Last year, the Foreign Investment Division within Australia’s ‘Treasury’ department commissioned an independent review of the Australian National Contact Point (NCP) to evaluate its effectiveness. Alex Newton, lawyer and specialist in business and human rights, was appointed to evaluate the Australian NCP’s structure and its role within the government and present recommendations that would help the NCP to comply with the OECD criteria. The review shows that the Australian government needs to urgently reform its NCP to regain confidence of civil society.
The independent review, published in December 2017, concludes that the Australian NCP is failing to fulfil its commitments and ranks it among the poorest performing NCPs around the world. Ultimately, the review criticises the Australian state for the lack of commitment to comply with international guidelines on business and human rights. One of the main issues that has been identified for the Australian NCP’s poor performance, is its monopartite structure and ineffective Oversight Committee within Australia’s Treasury. According to the review, a transformation to a more independent and impartial model would address many of the issues that have been identified.
In the process of the independent review, OECD Watch was consulted by Alex Newton to shed its light on the performance of the ANCP. In addition to the critique on the monopartite structure of the ANCP, OECD Watch recommended that the ANCP needs to deliver more meaningful outcomes that are compatible to the Guidelines, while facilitating access to remedy for victims of breaches to the Guidelines and enhancing policy coherence. This would help them to honour their commitment to the Guidelines through increased compliance with the core criteria of visibility, accessibility, transparency and accountability for functional equivalence.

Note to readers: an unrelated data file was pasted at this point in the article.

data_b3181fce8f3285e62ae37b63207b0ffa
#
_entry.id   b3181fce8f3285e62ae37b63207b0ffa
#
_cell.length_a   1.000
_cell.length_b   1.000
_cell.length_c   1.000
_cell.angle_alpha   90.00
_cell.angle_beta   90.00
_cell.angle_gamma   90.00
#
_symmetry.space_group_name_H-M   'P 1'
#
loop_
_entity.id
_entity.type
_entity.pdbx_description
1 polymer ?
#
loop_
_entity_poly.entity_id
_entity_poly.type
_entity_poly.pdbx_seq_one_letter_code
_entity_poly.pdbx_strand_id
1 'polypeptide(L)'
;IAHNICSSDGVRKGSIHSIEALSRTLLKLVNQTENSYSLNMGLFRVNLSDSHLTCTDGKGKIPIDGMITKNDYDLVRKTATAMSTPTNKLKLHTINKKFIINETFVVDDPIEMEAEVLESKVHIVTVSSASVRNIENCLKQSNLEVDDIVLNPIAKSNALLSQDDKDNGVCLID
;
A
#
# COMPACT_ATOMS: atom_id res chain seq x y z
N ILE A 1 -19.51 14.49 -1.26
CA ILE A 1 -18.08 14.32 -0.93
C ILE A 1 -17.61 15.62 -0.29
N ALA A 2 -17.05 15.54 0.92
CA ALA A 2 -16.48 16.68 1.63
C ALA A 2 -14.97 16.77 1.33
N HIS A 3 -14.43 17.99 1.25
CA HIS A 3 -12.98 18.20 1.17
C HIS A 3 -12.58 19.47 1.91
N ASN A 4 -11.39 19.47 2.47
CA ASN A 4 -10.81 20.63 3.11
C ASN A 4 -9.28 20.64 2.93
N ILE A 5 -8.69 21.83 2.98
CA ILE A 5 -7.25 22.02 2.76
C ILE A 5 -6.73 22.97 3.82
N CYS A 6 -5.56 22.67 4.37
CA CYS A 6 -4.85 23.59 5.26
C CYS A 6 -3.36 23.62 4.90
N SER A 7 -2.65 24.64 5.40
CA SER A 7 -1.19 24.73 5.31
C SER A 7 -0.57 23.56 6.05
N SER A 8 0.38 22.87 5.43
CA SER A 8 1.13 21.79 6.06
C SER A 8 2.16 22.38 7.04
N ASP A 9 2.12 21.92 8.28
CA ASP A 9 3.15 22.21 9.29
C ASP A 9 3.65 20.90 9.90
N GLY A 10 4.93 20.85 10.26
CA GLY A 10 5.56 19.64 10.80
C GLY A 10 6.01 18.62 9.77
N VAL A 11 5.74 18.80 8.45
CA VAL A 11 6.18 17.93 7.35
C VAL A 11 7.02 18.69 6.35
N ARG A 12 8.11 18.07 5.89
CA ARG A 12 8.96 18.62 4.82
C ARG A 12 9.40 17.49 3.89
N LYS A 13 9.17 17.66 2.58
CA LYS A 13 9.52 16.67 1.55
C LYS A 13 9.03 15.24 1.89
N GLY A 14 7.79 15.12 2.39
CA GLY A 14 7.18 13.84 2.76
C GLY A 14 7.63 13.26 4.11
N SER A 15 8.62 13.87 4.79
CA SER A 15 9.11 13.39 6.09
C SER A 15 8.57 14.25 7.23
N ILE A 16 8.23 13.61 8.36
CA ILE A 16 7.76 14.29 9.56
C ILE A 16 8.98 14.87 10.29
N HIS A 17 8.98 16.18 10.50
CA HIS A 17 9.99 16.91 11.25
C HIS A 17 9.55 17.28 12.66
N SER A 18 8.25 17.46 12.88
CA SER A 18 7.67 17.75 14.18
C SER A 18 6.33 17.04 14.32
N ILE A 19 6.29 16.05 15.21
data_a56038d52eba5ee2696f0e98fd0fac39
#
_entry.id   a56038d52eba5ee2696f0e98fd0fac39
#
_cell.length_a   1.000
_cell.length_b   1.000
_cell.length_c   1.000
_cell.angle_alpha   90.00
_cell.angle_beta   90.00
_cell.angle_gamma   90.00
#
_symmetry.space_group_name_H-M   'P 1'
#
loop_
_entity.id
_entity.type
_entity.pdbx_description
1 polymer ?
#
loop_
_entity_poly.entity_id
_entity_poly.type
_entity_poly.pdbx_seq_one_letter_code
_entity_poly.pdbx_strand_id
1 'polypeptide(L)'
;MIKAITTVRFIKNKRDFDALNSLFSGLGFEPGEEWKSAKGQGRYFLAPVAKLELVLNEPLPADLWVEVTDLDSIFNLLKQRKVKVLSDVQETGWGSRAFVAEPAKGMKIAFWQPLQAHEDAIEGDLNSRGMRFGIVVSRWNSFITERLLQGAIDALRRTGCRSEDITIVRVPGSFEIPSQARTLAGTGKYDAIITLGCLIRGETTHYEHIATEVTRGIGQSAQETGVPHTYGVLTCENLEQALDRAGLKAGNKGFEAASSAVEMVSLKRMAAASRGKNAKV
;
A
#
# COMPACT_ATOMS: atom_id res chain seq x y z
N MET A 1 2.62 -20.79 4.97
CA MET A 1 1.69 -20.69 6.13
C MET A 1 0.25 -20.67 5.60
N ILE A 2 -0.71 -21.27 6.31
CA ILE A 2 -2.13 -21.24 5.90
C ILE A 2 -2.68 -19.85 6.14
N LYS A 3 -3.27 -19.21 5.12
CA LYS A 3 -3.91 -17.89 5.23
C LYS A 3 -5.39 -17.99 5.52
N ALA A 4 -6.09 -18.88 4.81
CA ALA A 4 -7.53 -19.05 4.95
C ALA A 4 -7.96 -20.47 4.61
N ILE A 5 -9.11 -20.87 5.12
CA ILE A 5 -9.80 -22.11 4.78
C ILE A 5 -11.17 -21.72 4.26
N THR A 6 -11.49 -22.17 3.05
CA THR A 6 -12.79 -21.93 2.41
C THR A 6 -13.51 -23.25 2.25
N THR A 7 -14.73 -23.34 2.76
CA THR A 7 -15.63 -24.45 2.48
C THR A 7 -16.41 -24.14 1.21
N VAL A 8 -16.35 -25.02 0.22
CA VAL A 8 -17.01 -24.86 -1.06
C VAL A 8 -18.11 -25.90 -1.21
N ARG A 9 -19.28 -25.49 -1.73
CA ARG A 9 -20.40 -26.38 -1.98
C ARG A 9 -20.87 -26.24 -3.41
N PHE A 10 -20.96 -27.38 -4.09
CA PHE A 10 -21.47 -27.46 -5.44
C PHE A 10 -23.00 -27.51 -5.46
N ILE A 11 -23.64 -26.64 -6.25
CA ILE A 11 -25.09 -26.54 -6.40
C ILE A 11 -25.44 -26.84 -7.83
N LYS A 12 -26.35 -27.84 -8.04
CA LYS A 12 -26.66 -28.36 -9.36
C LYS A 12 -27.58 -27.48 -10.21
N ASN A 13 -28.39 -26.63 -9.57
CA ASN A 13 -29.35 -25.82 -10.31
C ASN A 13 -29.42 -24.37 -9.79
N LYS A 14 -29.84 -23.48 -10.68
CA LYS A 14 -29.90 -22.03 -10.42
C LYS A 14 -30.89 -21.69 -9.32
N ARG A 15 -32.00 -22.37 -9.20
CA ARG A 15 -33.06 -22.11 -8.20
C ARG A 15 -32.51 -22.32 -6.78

The Australian government has not responded to the report yet. However, it was a positive step forward that they commissioned this study. OECD Watch hopes that the Australian government will take the report’s findings seriously and make the changes necessary in consultation with civil society, in order to regain confidence from stakeholders, while also upholding their commitment to have an effective NCP. Most importantly, the government needs to restructure to be independent and act an in an impartial manner that is adequately backed-up by resources and the political will.